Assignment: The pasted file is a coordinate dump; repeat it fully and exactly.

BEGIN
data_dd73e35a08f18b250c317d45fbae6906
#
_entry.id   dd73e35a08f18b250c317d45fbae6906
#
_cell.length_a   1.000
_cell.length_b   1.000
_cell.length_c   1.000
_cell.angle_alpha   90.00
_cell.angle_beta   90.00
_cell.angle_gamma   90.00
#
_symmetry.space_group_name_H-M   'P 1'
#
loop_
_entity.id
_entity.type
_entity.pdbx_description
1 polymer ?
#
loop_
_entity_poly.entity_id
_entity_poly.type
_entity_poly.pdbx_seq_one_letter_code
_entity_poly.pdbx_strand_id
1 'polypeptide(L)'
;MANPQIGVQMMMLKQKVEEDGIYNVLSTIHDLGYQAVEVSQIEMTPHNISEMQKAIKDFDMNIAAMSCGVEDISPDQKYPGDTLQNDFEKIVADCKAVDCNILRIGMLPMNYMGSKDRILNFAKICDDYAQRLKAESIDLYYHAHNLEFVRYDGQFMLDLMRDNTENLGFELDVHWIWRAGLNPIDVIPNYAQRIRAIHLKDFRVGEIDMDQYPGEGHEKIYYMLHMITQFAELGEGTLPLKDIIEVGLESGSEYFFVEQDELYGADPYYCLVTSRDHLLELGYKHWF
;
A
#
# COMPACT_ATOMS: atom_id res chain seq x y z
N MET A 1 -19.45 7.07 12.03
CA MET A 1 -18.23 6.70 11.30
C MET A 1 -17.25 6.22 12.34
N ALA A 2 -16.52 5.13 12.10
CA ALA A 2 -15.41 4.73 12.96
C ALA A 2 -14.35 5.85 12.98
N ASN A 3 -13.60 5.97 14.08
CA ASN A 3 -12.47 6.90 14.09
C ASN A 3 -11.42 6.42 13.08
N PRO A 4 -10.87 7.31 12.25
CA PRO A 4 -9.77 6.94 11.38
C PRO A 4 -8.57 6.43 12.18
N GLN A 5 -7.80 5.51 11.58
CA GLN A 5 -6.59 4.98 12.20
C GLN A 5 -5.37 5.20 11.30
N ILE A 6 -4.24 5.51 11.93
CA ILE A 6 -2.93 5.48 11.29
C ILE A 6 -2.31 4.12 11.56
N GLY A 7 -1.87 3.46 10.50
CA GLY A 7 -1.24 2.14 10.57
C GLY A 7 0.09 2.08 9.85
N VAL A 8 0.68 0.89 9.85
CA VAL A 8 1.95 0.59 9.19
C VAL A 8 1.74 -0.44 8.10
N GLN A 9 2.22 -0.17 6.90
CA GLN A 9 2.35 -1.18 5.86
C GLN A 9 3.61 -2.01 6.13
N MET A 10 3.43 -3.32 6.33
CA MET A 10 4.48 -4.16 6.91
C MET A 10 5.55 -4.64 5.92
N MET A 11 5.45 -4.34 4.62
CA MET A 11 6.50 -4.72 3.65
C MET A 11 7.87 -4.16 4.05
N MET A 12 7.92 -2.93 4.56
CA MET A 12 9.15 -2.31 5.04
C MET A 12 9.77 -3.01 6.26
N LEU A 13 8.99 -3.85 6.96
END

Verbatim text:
data_dd73e35a08f18b250c317d45fbae6906
#
_entry.id   dd73e35a08f18b250c317d45fbae6906
#
_cell.length_a   1.000
_cell.length_b   1.000
_cell.length_c   1.000
_cell.angle_alpha   90.00
_cell.angle_beta   90.00
_cell.angle_gamma   90.00
#
_symmetry.space_group_name_H-M   'P 1'
#
loop_
_entity.id
_entity.type
_entity.pdbx_description
1 polymer ?
#
loop_
_entity_poly.entity_id
_entity_poly.type
_entity_poly.pdbx_seq_one_letter_code
_entity_poly.pdbx_strand_id
1 'polypeptide(L)'
;MANPQIGVQMMMLKQKVEEDGIYNVLSTIHDLGYQAVEVSQIEMTPHNISEMQKAIKDFDMNIAAMSCGVEDISPDQKYPGDTLQNDFEKIVADCKAVDCNILRIGMLPMNYMGSKDRILNFAKICDDYAQRLKAESIDLYYHAHNLEFVRYDGQFMLDLMRDNTENLGFELDVHWIWRAGLNPIDVIPNYAQRIRAIHLKDFRVGEIDMDQYPGEGHEKIYYMLHMITQFAELGEGTLPLKDIIEVGLESGSEYFFVEQDELYGADPYYCLVTSRDHLLELGYKHWF
;
A
#
# COMPACT_ATOMS: atom_id res chain seq x y z
N MET A 1 -19.45 7.07 12.03
CA MET A 1 -18.23 6.70 11.30
C MET A 1 -17.25 6.22 12.34
N ALA A 2 -16.52 5.13 12.10
CA ALA A 2 -15.41 4.73 12.96
C ALA A 2 -14.35 5.85 12.98
N ASN A 3 -13.60 5.97 14.08
CA ASN A 3 -12.47 6.90 14.09
C ASN A 3 -11.42 6.42 13.08
N PRO A 4 -10.87 7.31 12.25
CA PRO A 4 -9.77 6.94 11.38
C PRO A 4 -8.57 6.43 12.18
N GLN A 5 -7.80 5.51 11.58
CA GLN A 5 -6.59 4.98 12.20
C GLN A 5 -5.37 5.20 11.30
N ILE A 6 -4.24 5.51 11.93
CA ILE A 6 -2.93 5.48 11.29
C ILE A 6 -2.31 4.12 11.56
N GLY A 7 -1.87 3.46 10.50
CA GLY A 7 -1.24 2.14 10.57
C GLY A 7 0.09 2.08 9.85
N VAL A 8 0.68 0.89 9.85
CA VAL A 8 1.95 0.59 9.19
C VAL A 8 1.74 -0.44 8.10
N GLN A 9 2.22 -0.17 6.90
CA GLN A 9 2.35 -1.18 5.86
C GLN A 9 3.61 -2.01 6.13
N MET A 10 3.43 -3.32 6.33
CA MET A 10 4.48 -4.16 6.91
C MET A 10 5.55 -4.64 5.92
N MET A 11 5.45 -4.34 4.62
CA MET A 11 6.50 -4.72 3.65
C MET A 11 7.87 -4.16 4.05
N MET A 12 7.92 -2.93 4.56
CA MET A 12 9.15 -2.31 5.04
C MET A 12 9.77 -3.01 6.26
N LEU A 13 8.99 -3.85 6.96